Effects of aromatherapy on blood and lymph circulation

The effects of aromatherapy on blood and lymph circulation are one of the areas in the field which has been studied extensively in the effort to determine exactly how aromatherapy works. It is known that aromatherapy releases complex chemical compounds such as alcohol, esters, ketones and tetanes into the air. These are the ‘smells’ which we perceive. It is known that the aroma affects the brain waves in various parts of the brain during aromatherapy. It is known that some aromatherapy measures increase serotonin levels in the blood leading to relaxation and reduction of anxiety. It is not known, however exactly how this happens.

Further work on the effects of aromatherapy on blood and lymph circulation will certain help to answer the continuing questions about the effectiveness of the treatment.

Scientific studies have continued on the subject. For example, a test of the effects of aromatherapy on menstrual cramps conducted in a college setting in Korea used a mixture of lavender, clary sage and rose in almond oil topically applied to the abdomen via massage. The results were a statistically significant reduction in the rated pain level for the study group compared to the control group and the placebo group.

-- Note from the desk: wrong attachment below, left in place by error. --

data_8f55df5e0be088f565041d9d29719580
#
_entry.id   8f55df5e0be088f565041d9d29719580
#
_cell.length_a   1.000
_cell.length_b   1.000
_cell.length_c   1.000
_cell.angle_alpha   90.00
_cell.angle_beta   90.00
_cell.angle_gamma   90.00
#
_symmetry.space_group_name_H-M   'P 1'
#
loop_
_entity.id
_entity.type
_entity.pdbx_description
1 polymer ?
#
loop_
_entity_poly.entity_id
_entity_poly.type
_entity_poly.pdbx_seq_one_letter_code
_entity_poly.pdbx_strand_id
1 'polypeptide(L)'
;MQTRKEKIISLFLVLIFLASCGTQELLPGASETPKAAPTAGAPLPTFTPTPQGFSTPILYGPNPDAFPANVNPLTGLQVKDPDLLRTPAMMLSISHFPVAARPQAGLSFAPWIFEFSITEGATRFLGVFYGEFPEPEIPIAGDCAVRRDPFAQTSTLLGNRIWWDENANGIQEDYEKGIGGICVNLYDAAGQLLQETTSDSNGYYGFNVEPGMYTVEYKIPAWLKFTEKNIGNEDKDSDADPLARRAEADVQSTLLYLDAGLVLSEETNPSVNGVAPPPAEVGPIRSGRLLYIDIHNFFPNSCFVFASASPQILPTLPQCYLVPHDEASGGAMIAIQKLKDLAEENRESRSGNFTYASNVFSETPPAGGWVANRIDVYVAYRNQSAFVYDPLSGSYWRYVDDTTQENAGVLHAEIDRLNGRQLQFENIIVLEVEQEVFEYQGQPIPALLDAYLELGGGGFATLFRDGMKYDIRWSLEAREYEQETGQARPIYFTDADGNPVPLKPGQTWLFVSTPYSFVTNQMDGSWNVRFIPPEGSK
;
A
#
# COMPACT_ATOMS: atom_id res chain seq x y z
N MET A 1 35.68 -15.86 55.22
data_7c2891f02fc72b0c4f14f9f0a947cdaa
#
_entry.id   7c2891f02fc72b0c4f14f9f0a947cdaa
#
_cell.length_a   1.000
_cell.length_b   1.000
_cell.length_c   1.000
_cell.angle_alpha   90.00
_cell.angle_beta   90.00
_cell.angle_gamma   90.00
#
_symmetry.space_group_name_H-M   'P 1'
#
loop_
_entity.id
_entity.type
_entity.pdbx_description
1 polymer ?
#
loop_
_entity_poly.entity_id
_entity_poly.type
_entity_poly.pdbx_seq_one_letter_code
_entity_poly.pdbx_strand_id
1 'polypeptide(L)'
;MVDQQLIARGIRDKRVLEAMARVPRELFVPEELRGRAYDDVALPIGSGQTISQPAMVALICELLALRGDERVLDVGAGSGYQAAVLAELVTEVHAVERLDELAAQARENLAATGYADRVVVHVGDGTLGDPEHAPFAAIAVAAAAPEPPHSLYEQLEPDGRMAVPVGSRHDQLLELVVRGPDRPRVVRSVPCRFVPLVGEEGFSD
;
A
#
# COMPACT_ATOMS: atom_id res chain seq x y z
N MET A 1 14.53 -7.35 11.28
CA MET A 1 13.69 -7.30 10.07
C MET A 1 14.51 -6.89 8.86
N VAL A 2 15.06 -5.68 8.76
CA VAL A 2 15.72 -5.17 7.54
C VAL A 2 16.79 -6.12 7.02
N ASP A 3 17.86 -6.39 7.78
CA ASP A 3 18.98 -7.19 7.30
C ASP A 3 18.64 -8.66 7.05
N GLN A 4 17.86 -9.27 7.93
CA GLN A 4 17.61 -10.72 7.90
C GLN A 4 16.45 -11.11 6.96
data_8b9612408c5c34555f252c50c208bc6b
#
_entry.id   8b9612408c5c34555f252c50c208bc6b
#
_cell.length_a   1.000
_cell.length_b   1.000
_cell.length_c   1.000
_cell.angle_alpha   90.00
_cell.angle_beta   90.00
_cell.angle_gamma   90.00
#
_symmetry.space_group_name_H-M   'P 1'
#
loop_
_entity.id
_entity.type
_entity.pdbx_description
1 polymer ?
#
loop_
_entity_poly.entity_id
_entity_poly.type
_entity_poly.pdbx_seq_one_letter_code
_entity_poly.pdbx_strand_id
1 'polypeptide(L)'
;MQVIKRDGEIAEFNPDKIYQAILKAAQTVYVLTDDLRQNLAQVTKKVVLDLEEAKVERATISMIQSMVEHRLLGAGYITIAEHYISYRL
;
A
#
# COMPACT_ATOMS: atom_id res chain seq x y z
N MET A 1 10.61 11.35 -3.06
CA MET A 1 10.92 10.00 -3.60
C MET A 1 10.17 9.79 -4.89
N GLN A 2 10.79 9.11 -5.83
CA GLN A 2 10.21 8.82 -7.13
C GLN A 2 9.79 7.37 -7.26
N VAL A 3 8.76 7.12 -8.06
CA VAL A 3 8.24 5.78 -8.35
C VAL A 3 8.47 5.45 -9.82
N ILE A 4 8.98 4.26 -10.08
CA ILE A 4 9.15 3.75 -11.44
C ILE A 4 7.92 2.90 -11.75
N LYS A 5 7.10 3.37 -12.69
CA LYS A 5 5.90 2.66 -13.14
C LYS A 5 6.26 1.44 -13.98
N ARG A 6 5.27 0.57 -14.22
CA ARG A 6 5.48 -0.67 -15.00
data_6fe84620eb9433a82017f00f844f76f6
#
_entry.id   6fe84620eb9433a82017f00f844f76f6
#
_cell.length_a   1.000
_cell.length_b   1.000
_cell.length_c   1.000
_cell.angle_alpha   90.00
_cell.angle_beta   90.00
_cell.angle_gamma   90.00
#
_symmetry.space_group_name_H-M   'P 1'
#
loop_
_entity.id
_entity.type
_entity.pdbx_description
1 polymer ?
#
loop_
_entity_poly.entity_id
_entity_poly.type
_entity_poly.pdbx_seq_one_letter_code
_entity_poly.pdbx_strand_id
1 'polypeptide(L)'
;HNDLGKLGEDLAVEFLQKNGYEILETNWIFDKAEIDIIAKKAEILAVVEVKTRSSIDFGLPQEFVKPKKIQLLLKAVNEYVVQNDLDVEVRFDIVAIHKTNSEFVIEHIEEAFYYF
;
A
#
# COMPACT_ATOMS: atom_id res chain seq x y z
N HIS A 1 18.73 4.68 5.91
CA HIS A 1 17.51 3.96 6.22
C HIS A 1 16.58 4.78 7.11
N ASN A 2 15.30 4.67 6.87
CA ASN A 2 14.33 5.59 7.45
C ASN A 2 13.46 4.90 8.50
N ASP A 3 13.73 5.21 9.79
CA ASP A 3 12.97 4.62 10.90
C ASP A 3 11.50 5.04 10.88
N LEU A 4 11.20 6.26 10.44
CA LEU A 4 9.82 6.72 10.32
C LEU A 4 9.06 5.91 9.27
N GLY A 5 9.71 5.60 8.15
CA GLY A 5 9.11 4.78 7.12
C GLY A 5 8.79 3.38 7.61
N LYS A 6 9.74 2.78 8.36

Swedish massage relies on the manipulation of tissue around wounds and painful areas to increase the blood and lymph circulation in the area. By using the aromatherapy essential oils during the massage, a synergistic effect is realized. Current massage techniques are gentler and intended to have a calming effect on the client rather than directly impacting circulation through pressure and manipulation.

However, since it is known that aromatherapy increases the level or serotonin in the blood, it can safely be assumed that aromatherapy has a direct impact on blood chemistry. Therefore, aromatherapy has tri-fold effects on blood and lymph circulation. Direct massage increases the blood flow to the area. The chemical compounds captured by the scent receptors in the nasal passages and mucus membranes of the nose and throat trigger the brain’s limbic area to release chemicals into the blood stream. Third, the client’s visualization of improved circulation and relaxation, while not necessarily a part of a typical aromatherapy session has been shown to be effective in biological changes through other changes. Techniques such as biofeedback can be learned and have shown positive results.

Measurement devices can be incorporated to provide positive proof of the effectiveness of aromatherapy techniques.

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